Rugby Union:Peril of Brive encounter

Stephen Brenkley says Llanelli's trip to France today is fraught with difficulty
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In the pretty French market town whose team have suddenly emerged as favourites for the European Cup the inhabitants have long been enthralled by rugby. They could be said to live and Brive it. This has been so almost since they started playing there in 1907. The difference now is that they have the clout to match the passion.

"It's easy to tell that this is a club going places," said Grant Ross, their New Zealand lock forward in his third season. "Rugby dominates the whole place. More than 20,000 lined the streets last year when the team got back from winning their first ever trophy. That's about a third of the population and now we're getting fans travelling two or three hours to watch us."

Brive's fortunes were transformed three years ago in an early example of a pattern not totally unfamiliar in England: the advent of a millionaire benefactor. In their case they had the advantage of what might be called a double whammy. The new president of the town's sports club - of which the rugby section is the most significant part - was Pierre Dauzier, the head of a communications conglomerate. The new president of the rugby club was the comic impersonator Patrick Sebastien, one of France's biggest television stars.

Both were local boys made good. They had found fame and fortune elsewhere but they returned fully prepared to use both assets to put Brive on the rugby map from its rustic base on the geographical one 300 miles south of Paris. They outlined adventurous plans and immediately made money available for the import of players in anticipation of professionalism - Ross was part of the influx. The results have been increasingly impressive. Three of Brive's players were picked for France last week and it would have been no surprise had another three earned the selectorial nod.

Last season they finished runners-up to Toulouse in the French championship and won the knockout competition, the Challenge Du-Manoir, the first honour in their 89-year history. They are again helping to set the pace in the complicated domestic championship, which will not unravel until later in the season when play- offs start. But it was Brive's four wins in the Heineken European Cup matches which captured British attention and installed them as serious contenders for the title. Nobody seriously expects them to lose their quarter-final tie today against Llanelli before a fervent home crowd of 15,000.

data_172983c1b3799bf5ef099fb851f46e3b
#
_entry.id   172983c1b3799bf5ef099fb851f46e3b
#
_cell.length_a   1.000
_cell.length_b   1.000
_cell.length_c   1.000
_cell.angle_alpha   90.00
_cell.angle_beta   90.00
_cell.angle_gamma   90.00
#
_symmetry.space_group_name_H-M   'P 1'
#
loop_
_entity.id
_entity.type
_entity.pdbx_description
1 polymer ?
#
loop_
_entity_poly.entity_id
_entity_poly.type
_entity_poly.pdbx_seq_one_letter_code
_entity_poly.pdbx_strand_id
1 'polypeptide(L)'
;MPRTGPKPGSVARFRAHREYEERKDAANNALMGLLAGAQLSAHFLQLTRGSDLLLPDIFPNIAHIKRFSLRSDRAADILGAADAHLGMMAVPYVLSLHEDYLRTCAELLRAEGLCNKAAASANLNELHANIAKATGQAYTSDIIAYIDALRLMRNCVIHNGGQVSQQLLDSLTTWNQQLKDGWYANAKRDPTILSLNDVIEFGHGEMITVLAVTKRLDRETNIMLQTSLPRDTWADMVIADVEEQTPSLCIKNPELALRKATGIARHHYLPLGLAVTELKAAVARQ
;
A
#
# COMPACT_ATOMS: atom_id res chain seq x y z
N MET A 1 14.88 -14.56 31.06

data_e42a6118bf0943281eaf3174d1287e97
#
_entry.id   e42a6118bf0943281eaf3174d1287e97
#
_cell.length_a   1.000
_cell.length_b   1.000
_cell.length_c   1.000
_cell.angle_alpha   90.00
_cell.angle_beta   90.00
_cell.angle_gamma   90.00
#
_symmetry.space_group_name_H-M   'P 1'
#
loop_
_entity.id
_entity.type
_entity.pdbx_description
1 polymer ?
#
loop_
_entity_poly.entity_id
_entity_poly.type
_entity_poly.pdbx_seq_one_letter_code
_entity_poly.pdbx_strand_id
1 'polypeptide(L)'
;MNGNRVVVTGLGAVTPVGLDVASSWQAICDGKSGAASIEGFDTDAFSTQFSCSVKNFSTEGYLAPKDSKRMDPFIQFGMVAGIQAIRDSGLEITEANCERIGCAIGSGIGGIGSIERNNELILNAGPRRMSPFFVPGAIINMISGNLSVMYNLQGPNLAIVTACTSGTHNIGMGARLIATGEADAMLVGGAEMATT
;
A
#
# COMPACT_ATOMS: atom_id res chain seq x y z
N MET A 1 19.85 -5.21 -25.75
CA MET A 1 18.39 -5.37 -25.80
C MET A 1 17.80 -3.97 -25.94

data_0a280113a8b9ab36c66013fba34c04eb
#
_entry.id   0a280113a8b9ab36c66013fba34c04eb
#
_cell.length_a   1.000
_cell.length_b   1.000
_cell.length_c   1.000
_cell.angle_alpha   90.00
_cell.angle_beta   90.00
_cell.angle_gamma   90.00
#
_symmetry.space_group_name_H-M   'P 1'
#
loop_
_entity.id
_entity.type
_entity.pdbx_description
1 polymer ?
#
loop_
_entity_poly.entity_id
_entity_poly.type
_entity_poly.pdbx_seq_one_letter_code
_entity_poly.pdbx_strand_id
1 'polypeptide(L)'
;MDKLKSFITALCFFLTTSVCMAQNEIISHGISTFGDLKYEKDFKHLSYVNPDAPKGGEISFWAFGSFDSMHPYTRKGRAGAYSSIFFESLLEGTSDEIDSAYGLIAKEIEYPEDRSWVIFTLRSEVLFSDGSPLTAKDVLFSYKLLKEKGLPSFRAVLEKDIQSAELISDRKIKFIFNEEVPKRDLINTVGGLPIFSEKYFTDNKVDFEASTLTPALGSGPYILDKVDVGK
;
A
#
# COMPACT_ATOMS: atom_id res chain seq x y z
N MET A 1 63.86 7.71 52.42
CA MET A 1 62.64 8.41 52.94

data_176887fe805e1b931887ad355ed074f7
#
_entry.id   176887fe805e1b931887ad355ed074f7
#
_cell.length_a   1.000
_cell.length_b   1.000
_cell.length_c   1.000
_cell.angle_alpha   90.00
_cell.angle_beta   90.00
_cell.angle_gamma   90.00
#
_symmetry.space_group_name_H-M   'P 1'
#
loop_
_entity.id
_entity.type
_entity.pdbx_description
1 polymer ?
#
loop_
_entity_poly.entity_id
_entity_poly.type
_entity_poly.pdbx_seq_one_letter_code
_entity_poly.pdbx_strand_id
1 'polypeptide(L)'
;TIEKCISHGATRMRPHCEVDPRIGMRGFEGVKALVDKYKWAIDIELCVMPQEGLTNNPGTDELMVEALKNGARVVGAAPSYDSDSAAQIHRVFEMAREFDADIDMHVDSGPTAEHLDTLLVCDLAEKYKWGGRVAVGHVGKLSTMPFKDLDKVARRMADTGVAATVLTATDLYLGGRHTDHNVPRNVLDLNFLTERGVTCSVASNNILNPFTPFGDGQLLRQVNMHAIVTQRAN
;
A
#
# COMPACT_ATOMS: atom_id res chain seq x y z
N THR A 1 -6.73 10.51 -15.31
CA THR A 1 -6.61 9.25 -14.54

"There is a feeling here that we are capable of winning it," said Ross, who has been denied a place today by the long-running injury which prompted the signing of the Wales B lock Tony Rees as cover - a role he has filled admirably. "We think we've got a big advantage at home but we have adapted well to playing British clubs. Our discipline at set pieces has been crucial."

That discipline has been instilled by the coach Laurent Seigne, which is perhaps a somewhat perverse revelation because as a French international prop Seigne invariably lived up to a reputation for being hard in the most euphemistic sense. In 1990 he was part of the French front row which, it is said, prepared for a match against New Zealand by head-butting each other. They lost.

Seigne, another local boy who has come home, has now eschewed that sort of training and his own past misdemeanours, instilling instead in his forwards the need for control and unity. Ross called him a brilliant coach. But if the forwards have worshipped on the altar of discipline, Brive's backs are playing the French way. Their international half-back pairing of Alain Penaud and Philippe Carbonneau has been inspirational and the thrilling wing Sebastian Carat, a 10.53sec 100-metre runner, has scored tries in each European match so far, eight in all.

As Patrick Sebastien said: "Europe is a dream which, in reality, can be expected to come true."